If a hurricane doesn't get in the way, two astronauts who made their first commercial orbit trip will return home on Sunday.
Two astronauts, Robert L. Behnken and Douglas G. Hurley, traveled to the International Space Station in May aboard a Crew Dragon capsule built and directed by SpaceX, the private rocket company started by Elon Musk.
Crew Dragon is scheduled to disengage from the space station around 7:34 pm. Eastern time on Saturday and dive into the Gulf of Mexico, near Pensacola, Florida, at 2:41 pm. on Sunday, NASA administrator Jim Bridenstine announced on Twitter.
A safe return would open up more trips to and from orbit for future crews of astronauts and possibly space tourists on board the spacecraft.
Hurricane Isaias is expected to sweep Florida's Atlantic coast over the weekend. NASA and SpaceX have seven dive sites in the Gulf of Mexico and the Atlantic, but Isaias' runway discarded the three in the Atlantic.
The match may still be postponed to Sunday night with a drop on Monday afternoon. NASA and SpaceX will make a final decision around 5 pm. proceed with the disengagement.
"We are confident that teams on the ground are, of course, watching much more closely than we are," Behnken said during a news conference on Friday, "and we will not leave the space station without a good landing. ahead, good spawning climate ahead of us. "
Why does Hurricane Isaias affect departure?
The storm complicates when and where the splash may occur. At the crash site, winds must be less than 10 miles an hour for the capsule to land safely. There are additional restrictions on waves, rain and lightning. In addition, helicopters participating in capsule recovery must be able to fly and land safely.
The first landing opportunity will target only the main site, Pensacola. If the weather is not consistent with the rules, the capsule and astronauts will remain in orbit for another day or two, and managers will consider the backup location, which is Panama City.
What will happen after they leave the station?
After undocking on Saturday night, the probe will perform a series of maneuvers, first starting the engines several times to move away from the space station and, a few hours later, to align the probe with the drop zone.
For most of the trip, Behnken and Hurley will be asleep. Their booking schedule 10 hours with eyes closed.
Any return trip that exceeds six hours must be long enough for the crew to get some sleep between undocking and diving, NASA spokesman Daniel Huot said in an email.
Otherwise, due to the extensive process that leads to disengagement, the team would end up working more than 20 hours straight, "which is not safe for dynamic operations like splashing and water recovery," said Huot.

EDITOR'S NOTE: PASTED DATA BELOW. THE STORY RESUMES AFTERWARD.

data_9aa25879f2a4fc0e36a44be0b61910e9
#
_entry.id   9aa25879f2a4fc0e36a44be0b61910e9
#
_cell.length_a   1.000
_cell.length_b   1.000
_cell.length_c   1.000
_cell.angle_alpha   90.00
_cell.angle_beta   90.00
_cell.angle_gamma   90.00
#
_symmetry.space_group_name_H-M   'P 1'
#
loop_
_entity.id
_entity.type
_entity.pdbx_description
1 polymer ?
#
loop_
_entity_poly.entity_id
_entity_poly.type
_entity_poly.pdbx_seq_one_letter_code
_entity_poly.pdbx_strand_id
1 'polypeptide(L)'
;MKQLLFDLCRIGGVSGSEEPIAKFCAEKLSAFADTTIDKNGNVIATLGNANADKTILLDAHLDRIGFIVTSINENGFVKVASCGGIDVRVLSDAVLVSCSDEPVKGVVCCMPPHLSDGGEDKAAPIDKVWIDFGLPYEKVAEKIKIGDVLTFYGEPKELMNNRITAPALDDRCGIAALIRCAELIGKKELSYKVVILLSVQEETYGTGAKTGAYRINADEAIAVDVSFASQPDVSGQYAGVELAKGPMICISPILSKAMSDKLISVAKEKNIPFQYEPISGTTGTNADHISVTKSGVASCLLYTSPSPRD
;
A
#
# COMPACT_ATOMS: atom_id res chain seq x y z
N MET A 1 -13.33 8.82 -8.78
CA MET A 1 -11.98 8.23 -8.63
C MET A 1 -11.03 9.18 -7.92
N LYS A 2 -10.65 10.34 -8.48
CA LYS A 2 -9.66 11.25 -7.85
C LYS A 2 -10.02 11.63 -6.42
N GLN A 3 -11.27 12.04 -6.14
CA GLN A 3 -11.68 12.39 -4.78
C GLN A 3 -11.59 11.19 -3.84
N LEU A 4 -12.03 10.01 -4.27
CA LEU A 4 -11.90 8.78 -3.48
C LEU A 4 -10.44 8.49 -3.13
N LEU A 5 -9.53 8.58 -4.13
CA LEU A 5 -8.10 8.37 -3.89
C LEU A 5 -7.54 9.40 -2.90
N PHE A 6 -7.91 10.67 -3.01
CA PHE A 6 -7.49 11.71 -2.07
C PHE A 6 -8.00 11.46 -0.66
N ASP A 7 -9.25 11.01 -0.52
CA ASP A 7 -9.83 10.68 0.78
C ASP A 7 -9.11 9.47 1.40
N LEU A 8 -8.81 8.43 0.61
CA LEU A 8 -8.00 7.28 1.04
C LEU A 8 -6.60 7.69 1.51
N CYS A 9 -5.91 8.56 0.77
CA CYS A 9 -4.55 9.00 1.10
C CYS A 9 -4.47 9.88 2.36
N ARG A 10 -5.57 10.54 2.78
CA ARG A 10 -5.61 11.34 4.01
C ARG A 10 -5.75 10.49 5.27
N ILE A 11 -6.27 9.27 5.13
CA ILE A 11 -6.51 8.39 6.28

Just before a final burn that will send Crew Dragon out of orbit on Sunday afternoon, it will discard the bottom of the spacecraft, known as the trunk, which will be burned in the atmosphere.
Upon re-entry, Crew Dragon will travel at approximately 27,500 miles per hour. Two small parachutes will be launched at an altitude of 18,000 feet when the probe has already been reduced by the Earth's atmosphere to about 600 miles per hour. The four main parachutes are deployed at an altitude of about 6,000 feet.
After the capsule splashes into the water, it is expected to take 45 to 60 minutes to remove them.
Why is the return trip an important part of Crew Dragon's first flight?
After launch, re-entry into Earth's atmosphere is the second most dangerous phase of space flight. The friction of the rapidly passing air heats the bottom of the capsule to about 3,500 degrees Fahrenheit. A test flight of the Crew Dragon last year crashed successfully, to let engineers know that the system works.
A successful completion of the trip opens the door to more people flying into space. Some companies have already announced plans to use Crew Dragons to elevate tourists rich in orbit.
In the past, NASA astronauts launched spacecraft like the Saturn 5 lunar rocket and the space shuttles that NASA itself operated. Following the retirement of space shuttles in 2011, NASA had to rely on Russia, buying seats in Soyuz capsules for travel to and from orbit.
Under the Obama administration, NASA hired two companies, SpaceX and Boeing, to build spacecraft to take astronauts to the space station. NASA has financed much of the work to develop the spacecraft, but will now buy a ride at fixed prices. For SpaceX, Behnken and Hurley's journey – the first launch of astronauts from American soil since the last space shuttle flight – was the last major demonstration needed before NASA officially certified that Crew Dragon was ready to start regular flights.